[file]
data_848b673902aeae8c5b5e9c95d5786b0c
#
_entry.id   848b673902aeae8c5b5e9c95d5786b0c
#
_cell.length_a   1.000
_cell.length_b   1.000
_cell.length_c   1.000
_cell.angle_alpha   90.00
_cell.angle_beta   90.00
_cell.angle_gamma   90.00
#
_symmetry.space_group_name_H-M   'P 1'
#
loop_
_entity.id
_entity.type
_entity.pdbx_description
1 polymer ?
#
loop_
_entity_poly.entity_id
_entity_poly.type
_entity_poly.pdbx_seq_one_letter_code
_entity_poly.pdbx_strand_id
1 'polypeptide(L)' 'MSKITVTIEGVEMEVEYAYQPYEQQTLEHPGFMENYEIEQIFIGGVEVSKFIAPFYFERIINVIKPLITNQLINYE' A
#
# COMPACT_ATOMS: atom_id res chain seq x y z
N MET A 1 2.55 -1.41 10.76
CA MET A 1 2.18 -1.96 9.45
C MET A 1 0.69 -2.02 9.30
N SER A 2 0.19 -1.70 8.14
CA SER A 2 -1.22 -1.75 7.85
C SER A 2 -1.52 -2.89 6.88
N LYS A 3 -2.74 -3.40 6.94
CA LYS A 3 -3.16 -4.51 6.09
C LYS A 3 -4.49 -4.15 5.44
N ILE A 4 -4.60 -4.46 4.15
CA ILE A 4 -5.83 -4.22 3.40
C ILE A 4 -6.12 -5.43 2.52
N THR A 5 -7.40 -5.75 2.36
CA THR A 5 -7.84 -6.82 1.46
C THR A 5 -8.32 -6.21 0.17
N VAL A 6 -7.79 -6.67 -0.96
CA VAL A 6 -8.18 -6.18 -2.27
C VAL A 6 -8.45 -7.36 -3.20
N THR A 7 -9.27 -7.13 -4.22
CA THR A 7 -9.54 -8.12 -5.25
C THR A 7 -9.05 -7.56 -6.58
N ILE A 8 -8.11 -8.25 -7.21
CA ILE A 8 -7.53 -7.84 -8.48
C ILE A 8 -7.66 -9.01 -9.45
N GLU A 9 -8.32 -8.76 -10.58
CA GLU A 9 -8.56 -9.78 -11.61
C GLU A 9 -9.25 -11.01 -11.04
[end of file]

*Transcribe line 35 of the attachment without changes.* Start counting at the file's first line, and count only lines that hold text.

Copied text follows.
CA LYS A 3 -3.16 -4.51 6.09